If you have done everything correctly, the service should restart. Use the /revoke option of the subinacl.exe utility to override the assigned service permissions. For example, use the /revoke option of the subinacl.exe utility:

subinacl.exe /service spooler /revoke=contosotuser

How can I change the resolution of a Windows service via Process Explorer?

You can change the permissions for Windows services with another Sysinternals utility – Process Explorer. Start Process Explorer as administrator and locate the desired service process. In our example, it is spoolsv.exe (the spooler executable file is C:WindowsSystem32spoolsv.exe). Open the process properties and go to the Services tab.

Click on the “Permissions” button and add a user or group in the window that opens. Then select the permissions you want to grant (Full Control/Mail/Playback).

Setting Windows service permissions with PowerShell

There is a separate unofficial PowerShell module in TechNet Gallery to manage permissions for various Windows objects – the PowerShellAccessControl module (you can download it here). You can also use this module to manage service permissions. Install this module and import it into your PS session:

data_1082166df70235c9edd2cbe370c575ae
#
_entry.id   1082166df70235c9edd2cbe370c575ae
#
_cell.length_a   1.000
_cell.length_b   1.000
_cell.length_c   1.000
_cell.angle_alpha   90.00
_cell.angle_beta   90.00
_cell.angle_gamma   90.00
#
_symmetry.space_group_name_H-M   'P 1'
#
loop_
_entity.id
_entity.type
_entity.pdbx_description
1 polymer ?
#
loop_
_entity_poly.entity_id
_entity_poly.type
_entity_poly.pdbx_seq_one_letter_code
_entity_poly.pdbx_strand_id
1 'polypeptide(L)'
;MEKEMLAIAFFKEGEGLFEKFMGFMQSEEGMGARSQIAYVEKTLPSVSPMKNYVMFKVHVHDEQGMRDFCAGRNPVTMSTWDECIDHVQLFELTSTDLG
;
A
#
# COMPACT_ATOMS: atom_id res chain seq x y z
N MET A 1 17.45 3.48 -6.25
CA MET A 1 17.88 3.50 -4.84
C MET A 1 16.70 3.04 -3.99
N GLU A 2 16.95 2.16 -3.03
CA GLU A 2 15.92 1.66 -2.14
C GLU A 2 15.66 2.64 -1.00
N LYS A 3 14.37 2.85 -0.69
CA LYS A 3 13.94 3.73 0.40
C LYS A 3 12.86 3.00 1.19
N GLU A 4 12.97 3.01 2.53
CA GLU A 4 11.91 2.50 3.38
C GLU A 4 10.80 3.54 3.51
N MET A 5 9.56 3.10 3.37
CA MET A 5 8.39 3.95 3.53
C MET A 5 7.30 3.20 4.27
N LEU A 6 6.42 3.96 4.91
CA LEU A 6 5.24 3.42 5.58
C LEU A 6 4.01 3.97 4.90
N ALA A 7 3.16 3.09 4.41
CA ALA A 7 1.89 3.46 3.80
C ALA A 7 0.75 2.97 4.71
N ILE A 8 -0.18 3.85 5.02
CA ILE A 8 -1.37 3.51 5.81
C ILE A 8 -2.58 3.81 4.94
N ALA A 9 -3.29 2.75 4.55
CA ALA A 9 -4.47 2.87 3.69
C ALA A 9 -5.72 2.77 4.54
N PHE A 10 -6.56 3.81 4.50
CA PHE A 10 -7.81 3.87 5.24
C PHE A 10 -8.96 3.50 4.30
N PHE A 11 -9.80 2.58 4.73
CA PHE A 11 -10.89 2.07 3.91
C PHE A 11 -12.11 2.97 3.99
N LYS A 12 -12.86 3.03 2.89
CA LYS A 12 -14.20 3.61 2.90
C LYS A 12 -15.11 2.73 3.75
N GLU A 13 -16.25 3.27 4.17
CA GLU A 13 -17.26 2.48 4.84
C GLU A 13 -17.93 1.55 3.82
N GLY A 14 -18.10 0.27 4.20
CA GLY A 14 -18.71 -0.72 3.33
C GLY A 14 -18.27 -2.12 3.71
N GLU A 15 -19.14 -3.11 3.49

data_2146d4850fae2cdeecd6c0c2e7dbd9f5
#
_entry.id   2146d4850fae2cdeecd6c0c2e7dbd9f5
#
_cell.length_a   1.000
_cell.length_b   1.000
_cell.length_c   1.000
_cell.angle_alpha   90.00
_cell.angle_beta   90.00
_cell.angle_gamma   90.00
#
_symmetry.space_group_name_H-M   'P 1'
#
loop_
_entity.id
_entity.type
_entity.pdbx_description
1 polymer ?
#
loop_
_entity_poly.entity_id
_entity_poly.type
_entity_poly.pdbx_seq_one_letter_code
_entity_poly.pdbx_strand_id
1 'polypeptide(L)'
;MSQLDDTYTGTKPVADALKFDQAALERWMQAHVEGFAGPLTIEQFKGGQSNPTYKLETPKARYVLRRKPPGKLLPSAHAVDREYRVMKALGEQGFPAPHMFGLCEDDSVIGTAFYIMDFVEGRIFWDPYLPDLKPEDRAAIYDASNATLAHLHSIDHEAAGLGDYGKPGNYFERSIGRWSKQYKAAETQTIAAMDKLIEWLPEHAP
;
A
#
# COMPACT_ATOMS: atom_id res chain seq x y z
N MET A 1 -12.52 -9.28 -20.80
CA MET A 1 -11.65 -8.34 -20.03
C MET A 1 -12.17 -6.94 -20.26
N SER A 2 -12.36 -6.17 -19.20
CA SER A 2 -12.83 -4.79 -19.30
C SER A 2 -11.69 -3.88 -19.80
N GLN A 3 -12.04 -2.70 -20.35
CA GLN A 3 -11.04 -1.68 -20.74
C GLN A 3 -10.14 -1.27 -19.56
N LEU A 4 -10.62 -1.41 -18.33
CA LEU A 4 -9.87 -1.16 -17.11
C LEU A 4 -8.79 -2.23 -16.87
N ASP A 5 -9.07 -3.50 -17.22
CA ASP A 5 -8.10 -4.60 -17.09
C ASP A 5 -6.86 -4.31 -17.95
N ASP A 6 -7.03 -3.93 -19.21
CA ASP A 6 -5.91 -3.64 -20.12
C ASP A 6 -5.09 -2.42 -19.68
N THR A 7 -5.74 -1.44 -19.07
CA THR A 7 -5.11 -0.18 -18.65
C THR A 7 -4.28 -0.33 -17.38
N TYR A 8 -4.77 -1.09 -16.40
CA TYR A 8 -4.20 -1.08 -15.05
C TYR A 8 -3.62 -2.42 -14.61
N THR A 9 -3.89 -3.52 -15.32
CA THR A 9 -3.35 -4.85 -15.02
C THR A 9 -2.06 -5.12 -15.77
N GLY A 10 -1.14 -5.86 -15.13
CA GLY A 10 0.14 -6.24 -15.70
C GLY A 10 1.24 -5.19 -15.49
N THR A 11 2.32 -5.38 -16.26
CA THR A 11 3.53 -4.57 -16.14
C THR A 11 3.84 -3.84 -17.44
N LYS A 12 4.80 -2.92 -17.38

PowerShellAccessControl import module

You can obtain effective permissions for a specific Windows service in PowerShell as follows

Get-service-spooler | Get-efficient-access-principle-corptuiser

To allow a non-administrative user to start and stop the Spooler service, run the command :

Spooler-Dienst abrufen | Add-AccessControlEntry -ServiceAccessRights Start,Stop -Principal corptuser

Use of security templates to manage service authorizations

Using security templates is a visual (but more action-intensive) graphical method for managing service authorizations. Open the mmc.exe console and add the snap-in security templates.

Create a new security template (new template).

Enter a new model name and go to System Services. In the list of services, select the “Print Spooler” service and open its properties.

Select the startup mode (Automatic) and press the change security button.

Use the Add button to add an account or user group to grant permissions. In our case, the Start, Stop and Pause permissions are sufficient.

Register this model.
Tip. The content of the security template is
saved as an
INF file in the
C:Users%username%DocumentsSecurityTemplates folder.